106 Communications

6th Sense

How to launch an employee advocate programme

December 2020 | Employee advocacy

emplEmployee advocacy is promotion of a company by its employees and is an effective way to drive change or build reputation from the inside out. Here are four ways to create an employee advocacy programme that really works.

1. Set your goals

What do you want your programme to achieve? Are you supporting a specific recruitment marketing campaign? You may be able to create fairly concrete KPIs around application metrics. Or is this more about raising the profile of your company as an employer of choice? Perhaps you want to position a particular business unit as a thought leader. Or ask your advocates to share some of the cultural aspects about working at your company.

Start small if there is no organised employee engagement programme in place already.

Think about setting a timeframe around the pilot programme: can you review success in three months time?

Develop a business plan to share with your leadership that includes plenty of case studies.

2. Find your advocates

This isn’t so daunting if you’ve identified a business area in which to trial the programme. So start by looking at your own social platforms to see which colleagues are most active, either professionally (on LinkedIn and Twitter, for example) or personally (Facebook).  Ask leadership if they know of any employee bloggers; and suggest they become advocates themselves.

If you are using your programme to support a particular recruitment campaign or to sell your thought leadership, then contact people in that role or business unit at the moment.

Take time to craft the right messages to introduce potential advocates to the programme to answer the all-important ‘What’s in it for me?’ question.

Think about a briefing guide or training sessions for your advocates. Discussion groups/workshops are a good way to get started – this helps to encourage a sense of community from the outset. Emphasise the collective responsibility for success – this is not a top-down, prescriptive mandate. It’s something everyone can run at their own pace.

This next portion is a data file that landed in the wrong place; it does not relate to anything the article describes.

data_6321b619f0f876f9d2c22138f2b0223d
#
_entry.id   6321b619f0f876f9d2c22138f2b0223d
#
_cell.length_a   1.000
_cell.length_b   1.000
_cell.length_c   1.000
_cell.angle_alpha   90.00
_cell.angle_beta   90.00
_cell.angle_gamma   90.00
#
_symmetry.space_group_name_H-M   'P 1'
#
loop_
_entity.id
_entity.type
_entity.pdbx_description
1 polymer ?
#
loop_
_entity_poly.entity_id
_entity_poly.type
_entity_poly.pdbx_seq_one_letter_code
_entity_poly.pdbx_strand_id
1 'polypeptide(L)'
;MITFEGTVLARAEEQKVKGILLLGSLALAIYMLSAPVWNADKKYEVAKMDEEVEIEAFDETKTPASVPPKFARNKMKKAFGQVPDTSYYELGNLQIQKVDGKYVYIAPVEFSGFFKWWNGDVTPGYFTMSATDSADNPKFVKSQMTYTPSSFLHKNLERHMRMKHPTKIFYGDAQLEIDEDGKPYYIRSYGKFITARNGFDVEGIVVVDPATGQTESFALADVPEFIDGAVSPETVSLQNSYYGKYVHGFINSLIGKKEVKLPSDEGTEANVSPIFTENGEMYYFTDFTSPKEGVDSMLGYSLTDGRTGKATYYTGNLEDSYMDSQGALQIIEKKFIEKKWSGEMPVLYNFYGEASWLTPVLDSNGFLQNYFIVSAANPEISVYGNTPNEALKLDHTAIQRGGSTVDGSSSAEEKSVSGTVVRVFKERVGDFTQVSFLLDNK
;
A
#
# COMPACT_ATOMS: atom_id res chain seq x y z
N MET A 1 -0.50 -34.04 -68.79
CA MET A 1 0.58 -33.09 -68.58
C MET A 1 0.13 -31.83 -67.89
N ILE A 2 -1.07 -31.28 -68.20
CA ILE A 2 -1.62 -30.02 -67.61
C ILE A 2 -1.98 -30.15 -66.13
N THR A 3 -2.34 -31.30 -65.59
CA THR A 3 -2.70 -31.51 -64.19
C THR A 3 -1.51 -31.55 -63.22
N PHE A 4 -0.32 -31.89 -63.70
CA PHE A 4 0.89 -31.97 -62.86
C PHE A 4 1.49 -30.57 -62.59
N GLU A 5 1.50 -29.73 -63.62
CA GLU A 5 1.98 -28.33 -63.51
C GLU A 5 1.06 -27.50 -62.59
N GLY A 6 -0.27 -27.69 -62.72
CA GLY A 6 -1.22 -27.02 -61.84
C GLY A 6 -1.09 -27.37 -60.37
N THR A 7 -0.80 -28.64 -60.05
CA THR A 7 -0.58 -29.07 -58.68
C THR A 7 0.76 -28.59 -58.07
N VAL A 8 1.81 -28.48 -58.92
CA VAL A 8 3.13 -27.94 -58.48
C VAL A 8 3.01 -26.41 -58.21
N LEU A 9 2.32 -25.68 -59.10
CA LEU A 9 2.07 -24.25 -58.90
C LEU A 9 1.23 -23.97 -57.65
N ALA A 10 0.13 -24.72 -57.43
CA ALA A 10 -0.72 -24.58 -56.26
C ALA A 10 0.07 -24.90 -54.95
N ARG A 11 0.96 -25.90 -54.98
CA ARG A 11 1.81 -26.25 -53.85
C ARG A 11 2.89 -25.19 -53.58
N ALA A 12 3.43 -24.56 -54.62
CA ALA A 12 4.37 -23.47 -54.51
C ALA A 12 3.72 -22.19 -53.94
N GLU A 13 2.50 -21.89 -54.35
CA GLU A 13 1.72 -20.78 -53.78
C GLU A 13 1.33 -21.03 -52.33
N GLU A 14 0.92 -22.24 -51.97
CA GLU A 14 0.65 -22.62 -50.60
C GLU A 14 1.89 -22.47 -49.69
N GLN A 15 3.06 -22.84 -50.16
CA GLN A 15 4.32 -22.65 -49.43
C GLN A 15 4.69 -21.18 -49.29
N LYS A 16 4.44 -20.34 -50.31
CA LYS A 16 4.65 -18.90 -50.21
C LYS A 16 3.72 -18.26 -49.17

3. Plan your content

Start by revisiting your strategy. Could you create top-level content areas? For one client, we worked to create ‘spotlights’ on a series of different technologies they wanted to promote. For each spotlight, we provided between 3 and 6 pieces of content designed to support that topic – useful blogs to share, a new paper on the future of that technology, pictures of events going on to support the spotlight, biographies of expects on that technology in the business etc.

Encourage employee advocates themselves to create and share content with the group. You could send weekly reminders and incentivise people to contribute.

Try to find and create different types of content designed to be shared across different platforms; short pieces, longer blogs, images, videos etc.

Bear in mind the 4-1-1 plan (courtesy of the Content Marketing Institute): 4 x new pieces to share; 1 x self-serving piece; 1 x re-shared piece.

Champion your own content! Share whatever you create, externally and internally.

4. Review and recognise

Go back to your original goals and review success against those. We can help to create a dashboard to measure social engagement metrics – the likes, comments, shares etc. The quality of engagement the content receives is just as the quantity of content shared.

Recognise contributions by encouraging networking amongst your advocates.

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